One day, the first Rei Ayanami (the one in the main timeline of the series is the second), started to repeat things she had heard Gendo saying about Naoko that were unflattering: that she was an "old hag" and no longer useful. Naoko flipped shit and killed that Rei. Backup clones of Rei were still needed by Nerv as test pilots for the development of the Evangelion units, however. Naoko was so horrified after killing Rei that she committed suicide, falling onto the computers (Magi system) she herself created. Her brain was preserved and integrated with the Magi system, but it was split into three parts. They represent Naoko as a woman, as a scientist, and as a mother.
Her soul might be the soul in Unit 00, since Unit 01 has Yui Ikari's soul, and Unit 02 has the soul of Asuka's mother, who was also a Gehirn scientist. Because nothing could be more effective for saving humanity than having a psychologically damaged women in the machines that are piloted and run by their own psychologically damaged children? I guess?
Naoko's soul residing in Unit 00 might explain the test accident where the prototype of Unit 00 went berserk and ejected the entry plug, injuring Rei. Somehow, Rei was able after that accident to soothe the hostile spirit of Naoko in her Eva unit, which is probably what she meant by "I'm bonded to it". But, that may also be because Unit 00 is also said to have the first Rei's soul inside it. Or it could be that Rei easily bonded to the soul of the Evangelion because of her DNA from Lilith, who is related to them.
Ritsuko, Naoko's daughter, becomes her mother's successor in more ways than one. She too, has a sexual relationship with Gendo. And like her mother, she becomes jealous of Rei Ayanami, who is one of the few people to whom Gendo shows real affection. This jealousy leads to her destroying all the backup Rei clones Nerv was hiding. In later episodes, we see how she becomes increasingly lonely and is often shown holed up alone, fixing the Magi system. When she identifies Shinji's "hedgehog's dilemma", it also seems like she's talking about herself, as she has problems with social relationships, like many scientists have in real life.
As time progresses, she seems to become more isolated and almost becomes religious toward her computer-mom, pleading to it for guidance as she becomes increasingly frustrated with everything, but especially with sexual frustration and her unhealthy obsession with Gendo. The worst feeling she has in the series is when she is sent to be interrogated by SEELE, and probably is sexually assaulted by them during this interrogation off-screen. But after that ordeal, she is horrified to learn that Gendo set it up to where she would be sent for this interrogation instead of Rei. This is probably what triggers her jealous rage against Rei, as well as her desire to get back at Gendo by attempting to destroy Nerv.
The end of the series itself focuses more on Shinji, Misato, and the other pilots, but Ritsuko's story culminates in the movie End of Evangelion. She attempts to sabotage the Magi system to get revenge on Gendo, but he outfoxes her, killing her before she can kill him. Since the Magi system contains the brain of Naoko, she sees it as a betrayal by her mother. He was with Rei Ayanami, who was naked, and he planned to use her to initiate Instrumentality. He silently mouthed something to Ritsuko as he shot her in the chest. It was most likely "I loved you". She says "Liar!" as she falls into Nerv's pool of LCL and dies.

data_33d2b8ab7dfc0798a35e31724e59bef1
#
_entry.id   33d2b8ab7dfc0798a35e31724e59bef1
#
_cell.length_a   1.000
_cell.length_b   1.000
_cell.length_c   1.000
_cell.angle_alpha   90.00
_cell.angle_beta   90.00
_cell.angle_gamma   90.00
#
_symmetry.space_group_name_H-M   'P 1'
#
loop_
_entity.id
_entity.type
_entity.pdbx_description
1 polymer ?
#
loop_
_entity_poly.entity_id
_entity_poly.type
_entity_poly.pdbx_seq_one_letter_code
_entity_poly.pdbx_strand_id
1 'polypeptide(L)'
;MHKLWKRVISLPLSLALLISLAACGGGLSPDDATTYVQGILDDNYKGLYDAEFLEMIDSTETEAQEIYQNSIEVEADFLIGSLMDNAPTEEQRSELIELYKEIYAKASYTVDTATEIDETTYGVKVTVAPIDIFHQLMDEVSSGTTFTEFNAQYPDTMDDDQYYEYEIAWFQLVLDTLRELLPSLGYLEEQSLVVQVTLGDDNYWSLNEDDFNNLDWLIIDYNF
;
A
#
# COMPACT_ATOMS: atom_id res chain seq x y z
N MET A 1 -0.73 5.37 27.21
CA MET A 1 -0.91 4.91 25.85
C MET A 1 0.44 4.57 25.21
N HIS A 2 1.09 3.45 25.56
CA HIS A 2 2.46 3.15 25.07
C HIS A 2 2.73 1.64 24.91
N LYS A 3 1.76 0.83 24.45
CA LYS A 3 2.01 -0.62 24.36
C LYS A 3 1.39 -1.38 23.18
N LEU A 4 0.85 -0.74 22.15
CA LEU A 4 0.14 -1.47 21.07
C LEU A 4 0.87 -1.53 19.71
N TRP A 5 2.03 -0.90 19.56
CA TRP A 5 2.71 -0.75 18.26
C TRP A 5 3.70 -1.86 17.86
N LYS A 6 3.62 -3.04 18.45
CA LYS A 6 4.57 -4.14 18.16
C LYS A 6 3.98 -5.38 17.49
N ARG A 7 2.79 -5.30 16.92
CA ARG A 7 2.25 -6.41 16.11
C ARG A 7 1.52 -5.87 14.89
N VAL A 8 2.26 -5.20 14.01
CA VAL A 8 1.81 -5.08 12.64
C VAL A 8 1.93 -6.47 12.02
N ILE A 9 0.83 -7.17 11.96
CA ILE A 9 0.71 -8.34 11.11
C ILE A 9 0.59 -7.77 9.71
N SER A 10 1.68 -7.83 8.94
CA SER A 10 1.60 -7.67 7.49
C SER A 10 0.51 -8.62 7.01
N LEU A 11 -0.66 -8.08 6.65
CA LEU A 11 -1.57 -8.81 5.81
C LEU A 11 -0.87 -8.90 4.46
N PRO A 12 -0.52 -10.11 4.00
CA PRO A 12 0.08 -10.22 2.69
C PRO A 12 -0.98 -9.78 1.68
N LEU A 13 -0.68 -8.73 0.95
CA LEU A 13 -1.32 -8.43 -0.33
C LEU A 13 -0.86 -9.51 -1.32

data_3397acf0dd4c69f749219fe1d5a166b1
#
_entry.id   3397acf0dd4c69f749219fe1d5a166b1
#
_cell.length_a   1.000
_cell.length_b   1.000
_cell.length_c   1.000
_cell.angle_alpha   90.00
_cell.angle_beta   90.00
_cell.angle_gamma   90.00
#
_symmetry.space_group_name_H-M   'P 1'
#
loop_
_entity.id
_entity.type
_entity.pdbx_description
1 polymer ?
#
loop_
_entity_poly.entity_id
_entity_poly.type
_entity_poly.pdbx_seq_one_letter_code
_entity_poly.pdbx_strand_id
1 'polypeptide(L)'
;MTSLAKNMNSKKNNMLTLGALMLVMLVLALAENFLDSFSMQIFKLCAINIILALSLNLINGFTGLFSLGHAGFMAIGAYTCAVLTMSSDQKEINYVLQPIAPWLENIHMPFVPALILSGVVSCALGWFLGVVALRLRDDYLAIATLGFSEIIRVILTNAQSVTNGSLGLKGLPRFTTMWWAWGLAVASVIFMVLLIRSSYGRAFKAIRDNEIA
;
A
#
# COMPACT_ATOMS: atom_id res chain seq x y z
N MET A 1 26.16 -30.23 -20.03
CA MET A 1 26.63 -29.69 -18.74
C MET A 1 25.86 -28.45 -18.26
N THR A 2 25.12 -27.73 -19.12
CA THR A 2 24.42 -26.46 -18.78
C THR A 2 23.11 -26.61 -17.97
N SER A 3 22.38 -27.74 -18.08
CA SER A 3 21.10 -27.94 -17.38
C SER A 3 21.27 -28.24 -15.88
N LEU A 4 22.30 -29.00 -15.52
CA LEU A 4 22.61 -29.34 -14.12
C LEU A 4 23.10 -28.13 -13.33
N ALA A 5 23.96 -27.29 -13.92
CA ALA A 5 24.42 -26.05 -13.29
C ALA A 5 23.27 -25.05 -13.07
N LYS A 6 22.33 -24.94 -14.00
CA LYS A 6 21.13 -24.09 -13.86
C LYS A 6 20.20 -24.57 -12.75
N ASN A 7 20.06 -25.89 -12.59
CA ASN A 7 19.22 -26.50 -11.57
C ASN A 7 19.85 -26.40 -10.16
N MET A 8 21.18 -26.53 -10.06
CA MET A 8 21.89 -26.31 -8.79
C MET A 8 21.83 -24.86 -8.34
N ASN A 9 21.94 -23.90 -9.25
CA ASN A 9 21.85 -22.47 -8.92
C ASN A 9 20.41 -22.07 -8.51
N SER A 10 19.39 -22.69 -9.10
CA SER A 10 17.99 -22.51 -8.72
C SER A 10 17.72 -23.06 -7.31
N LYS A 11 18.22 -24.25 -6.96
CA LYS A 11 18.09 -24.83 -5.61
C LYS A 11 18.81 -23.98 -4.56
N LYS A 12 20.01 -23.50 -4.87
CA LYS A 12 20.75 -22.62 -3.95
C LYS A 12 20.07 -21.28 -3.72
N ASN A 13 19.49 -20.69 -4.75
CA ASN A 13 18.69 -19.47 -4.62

This AMV Captures the Tragedy of Ritsuko's Life:
Misato and Ritsuko: Personality Differences:
Keeps Her Emotions to Herself (At Least, At First)
Upset About Father's Death
Carries on Her Mother's Jealousy and Obsession
Is Sexual, Wants to be Taken Seriously
Is Serious, Wants to be Sexually Desired
Seems Suited to Her "Male Role"
Wishes to be Seen as a Woman, Not Just a Scientist
Hands-On, Affectionate Towards The Pilots
Aloof, Sees Everything With Scientific Detachment
So, with Ritsuko and Misato, we get a nice characterization through contrast — like we do with Asuka and Rei, which I talked about in another article. Evangelion uses these foil characters to highlight characters' traits by showing them in contrast to another character. Another example is when Shinji's fear of conflict is contrasted against Toji's angry, confrontational attitude. Evangelion is full of moments where characters who are similar in many ways are shown to differ in other ways, and this difference causes conflict and drama.
This supports the central, overarching theme of the conflict between humans and the Angels. The Angels are basically unknowable, but they're said to have a similar origin. Coexistence, however, is made impossible because of our differences. In End of Evangelion, everyone reaches a state of heaven/Nirvana and perfect bliss because all their individual differences are gone. So, individuality causes differences between people, which cause suffering and conflict. In that case, the best thing we can hope for is a scary apocalypse that ends individuality and merges humanity into one. Humanity has to let go of ego and notions of self to reach a transcendent form.
I'm kind of attached to my sense of individuality and all, but this anime shows how various characters suffer because of who they are as individuals. Ritsuko's suffering is practically imprinted into her DNA: she repeats all the tragic mistakes of her mother. Misato suffers because she just doesn't fit the mold of womanhood society wants her to. They both suffer because of who and what they are, things they cannot change. And conflict between these two highlights their personality characteristics, but also shows how these personality characteristics lead to psychological damage. As well as the inability to get along with, and cooperate with, others, even for the hope of saving the world.
So, would you rather be an alcoholic, or obsessed with your mom's lover, who's also your boss? Which character do you prefer? Personally, I'm a Misato gal, but I think Ritsuko has moments that are very cool too.
This content reflects the personal opinions of the author. It is accurate and true to the best of the author’s knowledge and should not be substituted for impartial fact or advice in legal, political, or personal matters.
© 2017 Rachael Lefler